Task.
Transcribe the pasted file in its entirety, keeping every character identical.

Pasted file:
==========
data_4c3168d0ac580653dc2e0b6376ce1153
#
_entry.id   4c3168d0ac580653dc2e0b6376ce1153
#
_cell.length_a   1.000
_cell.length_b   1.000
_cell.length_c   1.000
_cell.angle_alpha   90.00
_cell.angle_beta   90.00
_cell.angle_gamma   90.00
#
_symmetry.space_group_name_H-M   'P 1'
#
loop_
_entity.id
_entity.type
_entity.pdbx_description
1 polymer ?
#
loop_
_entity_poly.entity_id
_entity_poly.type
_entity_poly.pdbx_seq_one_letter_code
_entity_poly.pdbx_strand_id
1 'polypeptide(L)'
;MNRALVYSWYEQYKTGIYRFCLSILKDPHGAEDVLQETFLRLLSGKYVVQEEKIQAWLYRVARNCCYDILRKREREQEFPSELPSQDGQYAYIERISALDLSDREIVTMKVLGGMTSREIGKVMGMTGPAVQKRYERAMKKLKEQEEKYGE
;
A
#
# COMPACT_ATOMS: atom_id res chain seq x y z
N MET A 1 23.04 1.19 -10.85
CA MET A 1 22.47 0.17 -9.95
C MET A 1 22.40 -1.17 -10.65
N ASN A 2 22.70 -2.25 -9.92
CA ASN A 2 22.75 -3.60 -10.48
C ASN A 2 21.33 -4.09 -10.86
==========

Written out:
data_4c3168d0ac580653dc2e0b6376ce1153
#
_entry.id   4c3168d0ac580653dc2e0b6376ce1153
#
_cell.length_a   1.000
_cell.length_b   1.000
_cell.length_c   1.000
_cell.angle_alpha   90.00
_cell.angle_beta   90.00
_cell.angle_gamma   90.00
#
_symmetry.space_group_name_H-M   'P 1'
#
loop_
_entity.id
_entity.type
_entity.pdbx_description
1 polymer ?
#
loop_
_entity_poly.entity_id
_entity_poly.type
_entity_poly.pdbx_seq_one_letter_code
_entity_poly.pdbx_strand_id
1 'polypeptide(L)'
;MNRALVYSWYEQYKTGIYRFCLSILKDPHGAEDVLQETFLRLLSGKYVVQEEKIQAWLYRVARNCCYDILRKREREQEFPSELPSQDGQYAYIERISALDLSDREIVTMKVLGGMTSREIGKVMGMTGPAVQKRYERAMKKLKEQEEKYGE
;
A
#
# COMPACT_ATOMS: atom_id res chain seq x y z
N MET A 1 23.04 1.19 -10.85
CA MET A 1 22.47 0.17 -9.95
C MET A 1 22.40 -1.17 -10.65
N ASN A 2 22.70 -2.25 -9.92
CA ASN A 2 22.75 -3.60 -10.48
C ASN A 2 21.33 -4.09 -10.86